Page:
Apple being one of the two leading companies in smartphone manufacturing has come forward and admitted to slowing down previous generations of iPhones due to battery instability. Instead of having these iPhones shut down periodically, Apple installed software that reduced the performance of the phones which brought the power to a stable level.
Primate Labs conducted a study on Apple products such as the iPhone 6, iPhone 6s and iPhone 6 SE. Primate Labs benchmarked the phones through software they developed that tested the speed of the iPhone's processor, they found that as the iPhones aged over time the performance of each of them would become slower.
Apple had admitted to this fault by coming fourth and saying that they implemented software on the phones to "prevent the device from unexpectedly shutting down during these conditions." The condition Apples phones are being put in is due to the lithium-ion batteries used by each of the phones, as the batteries age over time they begin to degrade due to the accumulation of charging cycles, thus resulting in a difficulty with peak current draws.
HP has been in this position before, where back in March 2016 the company was caught sending millions of Inkjet and Inkjet Pro printer owners with a fake "security update" that was a ticking time bomb for consumers.
It was only 6 months later that HP's "security update" began rejecting third-party ink, with over 15,000 complaints sent into HP. The company released a statement that didn't really apologize to consumers, with the company linking to a firmware update, something that was hidden on a website that wasn't really used anymore. There was a sign that read "beware of the leopard", and from there you could restore the use of third-party ink on your HP printer. Pretty sh***y of HP, but fast-forward to today and we're back again.
We're nearly at the 12-month anniversary of this story breaking, and HP has been caught yet again with more fake "security" updates for its printer that once again disable third-party ink. Gizmodo reports: "But according to ghacks.net, a new firmware update for HP Officejet printers released yesterday appears to be identical to the reviled DRM update released exactly one year ago. When you try to use third-party ink after installing the new/old firmware, you apparently run into an error that says "One or more cartridges appear to be damaged. Remove them and replace with new cartridges." Depending on how many cartridges your specific printer uses, it may be possible to insert one or two without getting an error. But it seems when all of the ink cartridge slots are filled up, the warning message will be displayed again".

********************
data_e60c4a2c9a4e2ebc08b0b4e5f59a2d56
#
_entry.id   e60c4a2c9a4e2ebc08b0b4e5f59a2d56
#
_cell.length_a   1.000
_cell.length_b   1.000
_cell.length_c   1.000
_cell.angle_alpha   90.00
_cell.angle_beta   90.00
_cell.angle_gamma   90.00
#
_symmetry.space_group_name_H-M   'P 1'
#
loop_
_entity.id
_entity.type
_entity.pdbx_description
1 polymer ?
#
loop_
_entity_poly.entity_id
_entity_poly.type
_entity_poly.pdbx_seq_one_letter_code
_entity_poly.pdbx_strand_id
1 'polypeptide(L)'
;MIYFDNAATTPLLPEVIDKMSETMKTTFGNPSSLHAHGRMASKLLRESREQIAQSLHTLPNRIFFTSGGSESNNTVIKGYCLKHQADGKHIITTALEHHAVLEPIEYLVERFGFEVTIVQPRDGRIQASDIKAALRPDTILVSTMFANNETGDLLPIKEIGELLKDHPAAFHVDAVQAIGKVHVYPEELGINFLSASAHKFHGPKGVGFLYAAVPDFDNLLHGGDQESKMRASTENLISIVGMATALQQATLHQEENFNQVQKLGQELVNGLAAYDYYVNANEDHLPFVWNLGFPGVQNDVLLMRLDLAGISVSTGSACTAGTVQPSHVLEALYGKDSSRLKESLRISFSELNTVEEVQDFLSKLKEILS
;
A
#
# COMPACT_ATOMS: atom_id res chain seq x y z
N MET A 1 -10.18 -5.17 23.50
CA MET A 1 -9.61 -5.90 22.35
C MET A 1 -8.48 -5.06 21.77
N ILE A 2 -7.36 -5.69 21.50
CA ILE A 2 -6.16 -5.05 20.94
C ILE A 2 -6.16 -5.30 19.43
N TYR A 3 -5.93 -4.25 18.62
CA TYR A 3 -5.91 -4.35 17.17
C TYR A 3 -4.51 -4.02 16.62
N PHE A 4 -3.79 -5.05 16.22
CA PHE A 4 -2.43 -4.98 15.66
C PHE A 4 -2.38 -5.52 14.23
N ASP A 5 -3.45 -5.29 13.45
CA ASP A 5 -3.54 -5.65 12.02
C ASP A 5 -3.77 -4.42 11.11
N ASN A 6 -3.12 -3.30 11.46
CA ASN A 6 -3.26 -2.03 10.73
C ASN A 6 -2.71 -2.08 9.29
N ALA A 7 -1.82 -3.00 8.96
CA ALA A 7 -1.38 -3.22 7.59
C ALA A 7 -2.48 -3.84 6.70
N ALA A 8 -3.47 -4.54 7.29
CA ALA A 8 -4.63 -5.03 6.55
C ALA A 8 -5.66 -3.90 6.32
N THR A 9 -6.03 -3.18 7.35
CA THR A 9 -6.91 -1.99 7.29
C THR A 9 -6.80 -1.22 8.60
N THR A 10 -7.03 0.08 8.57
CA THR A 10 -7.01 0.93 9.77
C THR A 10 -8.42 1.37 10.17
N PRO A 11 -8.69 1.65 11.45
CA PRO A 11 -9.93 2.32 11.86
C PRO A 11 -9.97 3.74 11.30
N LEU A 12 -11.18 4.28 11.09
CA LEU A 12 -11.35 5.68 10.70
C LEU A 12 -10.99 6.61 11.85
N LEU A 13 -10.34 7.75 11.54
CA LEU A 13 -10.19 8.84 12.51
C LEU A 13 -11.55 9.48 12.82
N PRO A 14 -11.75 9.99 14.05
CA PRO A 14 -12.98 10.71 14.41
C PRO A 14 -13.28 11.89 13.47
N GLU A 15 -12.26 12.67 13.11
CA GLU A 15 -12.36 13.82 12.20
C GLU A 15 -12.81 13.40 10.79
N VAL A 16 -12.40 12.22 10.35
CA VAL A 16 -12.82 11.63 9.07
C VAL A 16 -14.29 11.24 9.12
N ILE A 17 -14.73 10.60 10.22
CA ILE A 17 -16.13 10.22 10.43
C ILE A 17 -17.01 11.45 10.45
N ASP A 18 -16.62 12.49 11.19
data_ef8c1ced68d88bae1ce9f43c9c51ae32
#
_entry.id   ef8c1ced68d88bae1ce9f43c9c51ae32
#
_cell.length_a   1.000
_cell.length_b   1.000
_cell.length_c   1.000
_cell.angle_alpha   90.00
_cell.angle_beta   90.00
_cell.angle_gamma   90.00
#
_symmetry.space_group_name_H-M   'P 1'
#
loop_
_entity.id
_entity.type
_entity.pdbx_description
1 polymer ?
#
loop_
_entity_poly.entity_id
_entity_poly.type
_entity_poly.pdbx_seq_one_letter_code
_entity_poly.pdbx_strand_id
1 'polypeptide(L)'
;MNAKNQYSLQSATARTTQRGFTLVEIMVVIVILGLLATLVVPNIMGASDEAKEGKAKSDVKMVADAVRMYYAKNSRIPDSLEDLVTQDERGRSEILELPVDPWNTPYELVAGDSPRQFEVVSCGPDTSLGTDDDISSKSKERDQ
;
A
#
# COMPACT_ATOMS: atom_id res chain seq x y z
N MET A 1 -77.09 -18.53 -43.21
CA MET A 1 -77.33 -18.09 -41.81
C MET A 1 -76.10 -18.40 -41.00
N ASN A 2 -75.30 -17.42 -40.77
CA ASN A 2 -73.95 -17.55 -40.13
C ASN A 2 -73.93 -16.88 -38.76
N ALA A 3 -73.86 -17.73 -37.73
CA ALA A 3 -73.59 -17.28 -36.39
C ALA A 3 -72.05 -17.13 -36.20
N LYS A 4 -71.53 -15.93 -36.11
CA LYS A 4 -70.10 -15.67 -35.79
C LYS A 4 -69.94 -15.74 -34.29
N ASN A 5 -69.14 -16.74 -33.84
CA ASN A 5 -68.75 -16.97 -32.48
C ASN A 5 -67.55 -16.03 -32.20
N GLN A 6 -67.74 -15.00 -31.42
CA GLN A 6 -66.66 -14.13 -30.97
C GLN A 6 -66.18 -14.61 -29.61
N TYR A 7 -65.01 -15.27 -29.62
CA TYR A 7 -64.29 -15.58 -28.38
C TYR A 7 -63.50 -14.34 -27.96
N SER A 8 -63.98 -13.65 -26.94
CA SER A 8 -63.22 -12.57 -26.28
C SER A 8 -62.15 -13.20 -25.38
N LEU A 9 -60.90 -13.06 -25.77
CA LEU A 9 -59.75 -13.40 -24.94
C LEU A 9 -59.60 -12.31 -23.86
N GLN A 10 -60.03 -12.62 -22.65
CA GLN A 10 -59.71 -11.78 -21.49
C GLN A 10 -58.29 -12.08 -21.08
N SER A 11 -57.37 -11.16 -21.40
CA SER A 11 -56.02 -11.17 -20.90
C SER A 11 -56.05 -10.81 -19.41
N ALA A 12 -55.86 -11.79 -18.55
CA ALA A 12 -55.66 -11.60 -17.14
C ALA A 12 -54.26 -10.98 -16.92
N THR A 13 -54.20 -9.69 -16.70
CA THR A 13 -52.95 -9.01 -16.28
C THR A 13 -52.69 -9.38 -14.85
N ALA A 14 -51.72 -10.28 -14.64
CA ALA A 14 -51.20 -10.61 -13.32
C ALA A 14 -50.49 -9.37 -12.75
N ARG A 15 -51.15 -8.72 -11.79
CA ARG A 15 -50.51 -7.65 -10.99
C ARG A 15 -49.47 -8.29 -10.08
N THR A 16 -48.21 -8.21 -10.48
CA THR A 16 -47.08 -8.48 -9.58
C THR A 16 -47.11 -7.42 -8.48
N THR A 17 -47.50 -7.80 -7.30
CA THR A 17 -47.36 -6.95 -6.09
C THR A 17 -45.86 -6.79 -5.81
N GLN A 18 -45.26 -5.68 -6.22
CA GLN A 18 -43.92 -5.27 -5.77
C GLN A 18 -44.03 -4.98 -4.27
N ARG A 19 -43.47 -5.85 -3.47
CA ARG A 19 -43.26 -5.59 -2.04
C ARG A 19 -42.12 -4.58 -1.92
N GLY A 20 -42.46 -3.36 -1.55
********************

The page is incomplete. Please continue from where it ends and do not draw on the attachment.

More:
Not long after Samsung sold its printer business to HP, its new owner has HP printer owners up in arms over printers no longer accepting non-HP branded ink cartridges.
HP has said that in its latest firmware update, they had made changes to HP printers so that they only worked with HP-chipped cartridges, completely cutting down third-party ink manufacturers out of the picture. Dutch printer ink company 123inkt said it had over 1,000 complaints filed within 24 hours.
The company suspects that wasn't aware of a new firmware update, with the last one being in March, suggesting that the change in HP's ink cartridge compatibility was switched on just recently, after being pre-programmed in the firmware from March. 123inkt said: "The purpose of this update is to protect HP's innovations and intellectual property".
123inkt has also said that this isn't the end of third-party ink cartridges for HP printers, as they have developed new chips for its own cartridges which work with HP printers and their new firmware. These new cartridges are in production now, with 123inkt adding: "Printer manufacturers regularly execute firmware-updates, claiming that they improve the operation of the printer or solve security issues. The (un)intended result usually is that the operation of lower price private label cartridges is disturbed and error messages are triggered".
Some of you will remember the ThingMaker, a 60s Mattel product that saw you pouring liquid plastic into metal molds to create crude toys. In a clever move, Mattel is bringing the ThingMaker back as a 3D printing device.